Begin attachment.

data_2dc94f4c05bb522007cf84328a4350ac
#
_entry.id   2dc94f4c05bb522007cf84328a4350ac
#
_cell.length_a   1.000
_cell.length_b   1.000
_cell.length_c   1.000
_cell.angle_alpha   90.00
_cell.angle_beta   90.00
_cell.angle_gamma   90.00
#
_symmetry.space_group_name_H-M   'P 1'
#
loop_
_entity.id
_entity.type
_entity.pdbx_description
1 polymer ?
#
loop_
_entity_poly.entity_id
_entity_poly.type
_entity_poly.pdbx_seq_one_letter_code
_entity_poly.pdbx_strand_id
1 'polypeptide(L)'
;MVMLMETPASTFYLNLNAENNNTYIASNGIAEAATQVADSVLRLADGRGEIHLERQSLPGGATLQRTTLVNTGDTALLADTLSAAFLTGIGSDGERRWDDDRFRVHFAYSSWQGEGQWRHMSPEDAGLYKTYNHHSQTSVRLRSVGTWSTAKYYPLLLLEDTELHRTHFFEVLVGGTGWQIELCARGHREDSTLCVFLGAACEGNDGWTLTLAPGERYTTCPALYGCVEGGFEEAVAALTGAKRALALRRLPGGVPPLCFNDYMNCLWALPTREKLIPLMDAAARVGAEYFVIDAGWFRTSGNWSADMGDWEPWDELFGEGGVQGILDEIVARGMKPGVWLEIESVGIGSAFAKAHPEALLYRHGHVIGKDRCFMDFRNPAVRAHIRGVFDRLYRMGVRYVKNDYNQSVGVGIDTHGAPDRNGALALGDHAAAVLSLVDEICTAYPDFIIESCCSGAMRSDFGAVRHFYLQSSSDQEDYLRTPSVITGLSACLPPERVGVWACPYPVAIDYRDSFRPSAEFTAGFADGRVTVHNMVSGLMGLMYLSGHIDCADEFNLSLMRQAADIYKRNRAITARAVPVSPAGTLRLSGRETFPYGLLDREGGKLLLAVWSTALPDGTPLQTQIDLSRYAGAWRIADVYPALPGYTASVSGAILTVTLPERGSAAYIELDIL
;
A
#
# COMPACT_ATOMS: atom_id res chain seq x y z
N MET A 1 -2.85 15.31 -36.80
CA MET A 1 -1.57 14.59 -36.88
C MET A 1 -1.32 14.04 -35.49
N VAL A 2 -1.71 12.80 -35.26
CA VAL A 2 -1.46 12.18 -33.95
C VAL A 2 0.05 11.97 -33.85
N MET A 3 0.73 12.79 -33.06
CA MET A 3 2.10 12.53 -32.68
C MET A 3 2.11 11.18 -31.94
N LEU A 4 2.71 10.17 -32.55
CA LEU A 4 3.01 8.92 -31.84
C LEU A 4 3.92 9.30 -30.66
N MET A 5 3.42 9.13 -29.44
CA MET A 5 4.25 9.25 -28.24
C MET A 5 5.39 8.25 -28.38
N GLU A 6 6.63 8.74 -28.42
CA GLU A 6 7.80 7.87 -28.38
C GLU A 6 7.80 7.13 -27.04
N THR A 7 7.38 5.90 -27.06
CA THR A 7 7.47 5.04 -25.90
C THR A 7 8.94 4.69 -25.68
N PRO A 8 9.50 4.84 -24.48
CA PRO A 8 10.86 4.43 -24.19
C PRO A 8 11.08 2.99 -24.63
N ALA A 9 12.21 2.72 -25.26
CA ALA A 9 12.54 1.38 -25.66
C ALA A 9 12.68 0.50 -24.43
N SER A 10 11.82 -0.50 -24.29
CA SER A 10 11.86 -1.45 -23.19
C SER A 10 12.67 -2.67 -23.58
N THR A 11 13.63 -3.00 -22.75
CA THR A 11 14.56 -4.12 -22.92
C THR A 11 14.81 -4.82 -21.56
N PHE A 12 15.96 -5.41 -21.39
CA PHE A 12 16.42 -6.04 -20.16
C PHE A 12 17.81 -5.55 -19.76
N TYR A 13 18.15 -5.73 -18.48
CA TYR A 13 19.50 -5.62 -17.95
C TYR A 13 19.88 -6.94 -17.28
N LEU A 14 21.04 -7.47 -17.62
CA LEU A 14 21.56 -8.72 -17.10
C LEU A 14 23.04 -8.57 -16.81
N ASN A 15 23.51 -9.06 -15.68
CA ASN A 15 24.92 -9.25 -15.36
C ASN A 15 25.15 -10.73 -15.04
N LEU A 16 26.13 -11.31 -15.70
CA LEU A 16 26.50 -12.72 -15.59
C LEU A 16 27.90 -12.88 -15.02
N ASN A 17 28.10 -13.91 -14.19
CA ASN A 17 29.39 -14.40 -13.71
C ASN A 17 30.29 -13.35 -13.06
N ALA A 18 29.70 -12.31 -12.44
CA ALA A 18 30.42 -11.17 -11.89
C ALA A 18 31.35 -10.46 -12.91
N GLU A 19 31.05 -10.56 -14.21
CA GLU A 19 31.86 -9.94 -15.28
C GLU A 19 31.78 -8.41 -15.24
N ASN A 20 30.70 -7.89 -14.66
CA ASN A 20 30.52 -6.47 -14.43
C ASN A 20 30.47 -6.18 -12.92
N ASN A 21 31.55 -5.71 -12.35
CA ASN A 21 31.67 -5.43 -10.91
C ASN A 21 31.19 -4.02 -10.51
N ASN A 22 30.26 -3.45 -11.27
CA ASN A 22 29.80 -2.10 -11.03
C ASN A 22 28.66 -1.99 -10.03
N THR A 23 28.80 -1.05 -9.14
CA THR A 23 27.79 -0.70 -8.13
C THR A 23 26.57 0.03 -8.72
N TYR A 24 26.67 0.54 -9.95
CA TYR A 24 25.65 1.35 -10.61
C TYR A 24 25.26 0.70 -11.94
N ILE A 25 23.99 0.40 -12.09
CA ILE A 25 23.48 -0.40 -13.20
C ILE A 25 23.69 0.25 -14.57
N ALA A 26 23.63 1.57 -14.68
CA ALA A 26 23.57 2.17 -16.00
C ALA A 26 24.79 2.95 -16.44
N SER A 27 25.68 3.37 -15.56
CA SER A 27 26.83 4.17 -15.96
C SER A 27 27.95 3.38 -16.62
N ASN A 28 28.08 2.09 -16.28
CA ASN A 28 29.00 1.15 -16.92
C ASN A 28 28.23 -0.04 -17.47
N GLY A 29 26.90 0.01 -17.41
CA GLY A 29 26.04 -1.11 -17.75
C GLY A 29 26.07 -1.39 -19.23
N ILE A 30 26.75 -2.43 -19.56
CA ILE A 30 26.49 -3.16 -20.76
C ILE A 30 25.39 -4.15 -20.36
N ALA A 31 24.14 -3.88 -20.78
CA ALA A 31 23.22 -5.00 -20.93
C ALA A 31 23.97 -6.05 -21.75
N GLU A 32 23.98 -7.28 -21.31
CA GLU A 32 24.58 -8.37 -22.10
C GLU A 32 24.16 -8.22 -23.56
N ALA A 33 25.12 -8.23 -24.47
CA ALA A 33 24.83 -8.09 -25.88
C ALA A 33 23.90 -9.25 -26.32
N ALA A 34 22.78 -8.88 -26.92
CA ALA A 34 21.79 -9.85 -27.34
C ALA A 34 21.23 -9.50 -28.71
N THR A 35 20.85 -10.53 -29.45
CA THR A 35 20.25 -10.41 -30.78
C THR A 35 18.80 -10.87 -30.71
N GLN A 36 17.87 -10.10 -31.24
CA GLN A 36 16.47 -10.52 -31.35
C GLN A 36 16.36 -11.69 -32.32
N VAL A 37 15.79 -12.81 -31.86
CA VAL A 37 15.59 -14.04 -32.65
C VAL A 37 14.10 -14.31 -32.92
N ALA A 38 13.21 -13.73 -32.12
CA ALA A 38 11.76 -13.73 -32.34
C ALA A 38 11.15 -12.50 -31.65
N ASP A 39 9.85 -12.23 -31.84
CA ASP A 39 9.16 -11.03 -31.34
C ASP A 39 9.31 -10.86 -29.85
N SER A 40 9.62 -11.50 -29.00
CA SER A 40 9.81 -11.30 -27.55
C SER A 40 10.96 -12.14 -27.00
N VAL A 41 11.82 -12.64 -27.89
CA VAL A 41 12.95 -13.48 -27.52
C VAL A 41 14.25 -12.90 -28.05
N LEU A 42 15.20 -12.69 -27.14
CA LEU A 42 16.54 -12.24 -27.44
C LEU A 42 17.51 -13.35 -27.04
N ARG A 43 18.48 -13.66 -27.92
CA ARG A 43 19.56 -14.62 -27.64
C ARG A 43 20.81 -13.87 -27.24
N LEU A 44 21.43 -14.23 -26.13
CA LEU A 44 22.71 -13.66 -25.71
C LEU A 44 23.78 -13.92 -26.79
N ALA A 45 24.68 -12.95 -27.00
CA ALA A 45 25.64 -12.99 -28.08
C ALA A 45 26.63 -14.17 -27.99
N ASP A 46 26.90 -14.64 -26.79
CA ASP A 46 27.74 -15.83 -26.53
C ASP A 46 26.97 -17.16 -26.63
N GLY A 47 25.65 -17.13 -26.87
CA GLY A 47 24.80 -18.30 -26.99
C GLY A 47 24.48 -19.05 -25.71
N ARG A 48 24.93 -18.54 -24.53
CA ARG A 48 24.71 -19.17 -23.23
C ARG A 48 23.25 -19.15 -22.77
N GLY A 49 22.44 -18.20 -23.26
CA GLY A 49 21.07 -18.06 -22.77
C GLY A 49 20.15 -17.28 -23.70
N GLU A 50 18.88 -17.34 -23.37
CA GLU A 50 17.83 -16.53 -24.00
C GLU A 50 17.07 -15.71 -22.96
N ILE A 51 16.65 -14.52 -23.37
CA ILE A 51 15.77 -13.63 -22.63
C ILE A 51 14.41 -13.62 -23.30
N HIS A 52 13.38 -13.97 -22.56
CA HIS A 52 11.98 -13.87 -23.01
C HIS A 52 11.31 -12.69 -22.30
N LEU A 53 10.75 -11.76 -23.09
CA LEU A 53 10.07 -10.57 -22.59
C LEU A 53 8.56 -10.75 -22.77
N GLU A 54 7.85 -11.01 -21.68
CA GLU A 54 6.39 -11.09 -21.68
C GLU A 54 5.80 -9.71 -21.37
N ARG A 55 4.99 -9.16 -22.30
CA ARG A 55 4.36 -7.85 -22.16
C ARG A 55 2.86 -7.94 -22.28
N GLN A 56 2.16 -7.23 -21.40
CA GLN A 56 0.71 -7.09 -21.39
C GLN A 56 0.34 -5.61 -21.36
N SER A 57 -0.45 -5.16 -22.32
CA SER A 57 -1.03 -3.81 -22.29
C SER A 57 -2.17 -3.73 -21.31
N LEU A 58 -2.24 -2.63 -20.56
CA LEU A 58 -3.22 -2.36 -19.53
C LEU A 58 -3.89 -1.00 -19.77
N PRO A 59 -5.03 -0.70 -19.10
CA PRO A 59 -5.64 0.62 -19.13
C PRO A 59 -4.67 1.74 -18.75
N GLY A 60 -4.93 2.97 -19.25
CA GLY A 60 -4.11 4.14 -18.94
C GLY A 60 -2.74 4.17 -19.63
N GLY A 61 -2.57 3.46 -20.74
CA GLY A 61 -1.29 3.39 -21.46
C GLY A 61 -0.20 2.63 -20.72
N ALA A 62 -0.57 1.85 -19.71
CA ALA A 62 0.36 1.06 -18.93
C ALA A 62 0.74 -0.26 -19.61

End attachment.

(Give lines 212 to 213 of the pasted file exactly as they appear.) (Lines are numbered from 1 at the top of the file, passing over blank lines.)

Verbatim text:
CA GLY A 61 -1.29 3.39 -21.46
C GLY A 61 -0.20 2.63 -20.72